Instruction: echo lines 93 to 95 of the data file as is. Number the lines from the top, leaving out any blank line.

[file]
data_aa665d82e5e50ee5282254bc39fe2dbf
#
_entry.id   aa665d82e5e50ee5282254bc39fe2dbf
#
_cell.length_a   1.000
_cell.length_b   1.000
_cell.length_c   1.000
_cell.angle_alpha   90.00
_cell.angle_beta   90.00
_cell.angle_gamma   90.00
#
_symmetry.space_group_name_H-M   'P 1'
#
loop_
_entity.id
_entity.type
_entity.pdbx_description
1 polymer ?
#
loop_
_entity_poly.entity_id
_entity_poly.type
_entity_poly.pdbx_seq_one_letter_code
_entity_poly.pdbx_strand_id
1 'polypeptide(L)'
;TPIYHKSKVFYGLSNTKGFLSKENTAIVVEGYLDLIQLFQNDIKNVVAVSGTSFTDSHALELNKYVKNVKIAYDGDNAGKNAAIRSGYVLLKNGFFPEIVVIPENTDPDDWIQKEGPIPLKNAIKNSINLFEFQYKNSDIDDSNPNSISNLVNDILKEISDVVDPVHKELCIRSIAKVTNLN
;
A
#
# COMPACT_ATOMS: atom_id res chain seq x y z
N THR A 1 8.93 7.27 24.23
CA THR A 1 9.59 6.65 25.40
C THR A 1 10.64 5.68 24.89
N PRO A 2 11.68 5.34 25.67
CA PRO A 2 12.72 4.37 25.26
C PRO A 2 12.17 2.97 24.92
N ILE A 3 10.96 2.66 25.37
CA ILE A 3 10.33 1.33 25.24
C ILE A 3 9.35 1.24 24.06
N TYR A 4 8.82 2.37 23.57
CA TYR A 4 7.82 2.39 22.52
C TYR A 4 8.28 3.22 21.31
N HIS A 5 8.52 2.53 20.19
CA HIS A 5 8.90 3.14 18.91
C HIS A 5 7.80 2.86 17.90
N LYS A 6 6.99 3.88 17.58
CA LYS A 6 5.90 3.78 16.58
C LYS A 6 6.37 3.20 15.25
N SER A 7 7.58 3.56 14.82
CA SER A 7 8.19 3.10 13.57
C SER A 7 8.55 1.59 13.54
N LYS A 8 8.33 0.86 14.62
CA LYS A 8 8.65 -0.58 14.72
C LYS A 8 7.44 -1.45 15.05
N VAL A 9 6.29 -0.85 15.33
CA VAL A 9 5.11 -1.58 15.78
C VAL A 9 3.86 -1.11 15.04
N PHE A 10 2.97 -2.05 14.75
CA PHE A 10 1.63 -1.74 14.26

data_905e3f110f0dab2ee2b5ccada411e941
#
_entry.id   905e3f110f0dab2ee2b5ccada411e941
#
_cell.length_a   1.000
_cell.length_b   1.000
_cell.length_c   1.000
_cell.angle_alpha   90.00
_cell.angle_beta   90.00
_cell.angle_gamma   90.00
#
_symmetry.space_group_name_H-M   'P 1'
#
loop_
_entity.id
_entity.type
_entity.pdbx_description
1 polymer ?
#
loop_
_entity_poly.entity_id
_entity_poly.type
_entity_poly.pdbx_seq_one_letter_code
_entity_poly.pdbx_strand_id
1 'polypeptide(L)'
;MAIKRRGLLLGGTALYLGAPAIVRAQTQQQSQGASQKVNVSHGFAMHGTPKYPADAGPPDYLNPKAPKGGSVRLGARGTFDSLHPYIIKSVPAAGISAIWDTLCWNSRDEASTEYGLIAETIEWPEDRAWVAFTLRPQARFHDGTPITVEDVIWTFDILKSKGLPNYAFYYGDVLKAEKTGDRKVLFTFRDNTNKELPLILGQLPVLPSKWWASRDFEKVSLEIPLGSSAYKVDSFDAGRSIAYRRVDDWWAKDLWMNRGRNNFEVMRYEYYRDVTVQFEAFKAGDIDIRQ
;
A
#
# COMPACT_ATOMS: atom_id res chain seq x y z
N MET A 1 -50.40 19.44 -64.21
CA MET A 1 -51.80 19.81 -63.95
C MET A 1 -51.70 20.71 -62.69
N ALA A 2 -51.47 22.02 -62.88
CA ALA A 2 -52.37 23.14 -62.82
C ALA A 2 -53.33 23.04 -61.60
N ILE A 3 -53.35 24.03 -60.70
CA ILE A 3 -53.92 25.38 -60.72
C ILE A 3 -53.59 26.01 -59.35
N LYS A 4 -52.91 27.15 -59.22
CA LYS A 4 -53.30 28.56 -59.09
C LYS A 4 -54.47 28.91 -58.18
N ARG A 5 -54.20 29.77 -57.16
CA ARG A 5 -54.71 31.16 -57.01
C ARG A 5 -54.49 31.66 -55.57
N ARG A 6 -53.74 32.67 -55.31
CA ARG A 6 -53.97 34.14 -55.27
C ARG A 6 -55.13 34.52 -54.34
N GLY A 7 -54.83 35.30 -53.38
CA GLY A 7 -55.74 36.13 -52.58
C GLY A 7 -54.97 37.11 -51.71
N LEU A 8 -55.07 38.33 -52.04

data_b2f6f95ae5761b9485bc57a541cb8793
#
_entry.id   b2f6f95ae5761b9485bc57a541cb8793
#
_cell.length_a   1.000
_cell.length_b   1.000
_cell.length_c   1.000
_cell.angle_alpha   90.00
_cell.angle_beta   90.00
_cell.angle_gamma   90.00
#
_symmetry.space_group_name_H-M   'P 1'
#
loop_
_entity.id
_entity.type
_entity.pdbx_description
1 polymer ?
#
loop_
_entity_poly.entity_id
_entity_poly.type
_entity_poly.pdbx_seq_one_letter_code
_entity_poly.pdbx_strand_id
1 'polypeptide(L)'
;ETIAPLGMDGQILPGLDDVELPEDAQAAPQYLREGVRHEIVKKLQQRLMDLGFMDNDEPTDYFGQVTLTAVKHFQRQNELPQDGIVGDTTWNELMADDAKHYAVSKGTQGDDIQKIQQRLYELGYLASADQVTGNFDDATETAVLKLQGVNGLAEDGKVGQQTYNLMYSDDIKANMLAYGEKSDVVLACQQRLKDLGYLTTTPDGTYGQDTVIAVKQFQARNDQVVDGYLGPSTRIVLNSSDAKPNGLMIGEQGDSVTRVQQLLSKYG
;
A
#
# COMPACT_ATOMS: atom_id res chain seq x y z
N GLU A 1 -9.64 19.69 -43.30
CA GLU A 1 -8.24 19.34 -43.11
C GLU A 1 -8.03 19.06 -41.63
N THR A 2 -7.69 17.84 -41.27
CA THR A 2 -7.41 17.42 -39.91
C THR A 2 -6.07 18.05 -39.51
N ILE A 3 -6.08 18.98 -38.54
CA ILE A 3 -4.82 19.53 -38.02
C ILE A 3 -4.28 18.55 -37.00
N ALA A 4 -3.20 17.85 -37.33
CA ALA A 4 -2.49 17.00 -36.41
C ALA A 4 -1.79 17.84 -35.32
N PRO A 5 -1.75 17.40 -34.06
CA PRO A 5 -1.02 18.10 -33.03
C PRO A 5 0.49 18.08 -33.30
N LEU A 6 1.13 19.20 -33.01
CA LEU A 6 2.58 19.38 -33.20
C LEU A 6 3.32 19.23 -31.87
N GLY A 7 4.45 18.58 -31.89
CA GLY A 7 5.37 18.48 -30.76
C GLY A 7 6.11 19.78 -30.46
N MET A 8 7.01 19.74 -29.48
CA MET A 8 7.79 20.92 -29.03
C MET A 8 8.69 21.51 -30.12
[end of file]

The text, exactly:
N ALA A 2 -51.47 22.02 -62.88
CA ALA A 2 -52.37 23.14 -62.82
C ALA A 2 -53.33 23.04 -61.60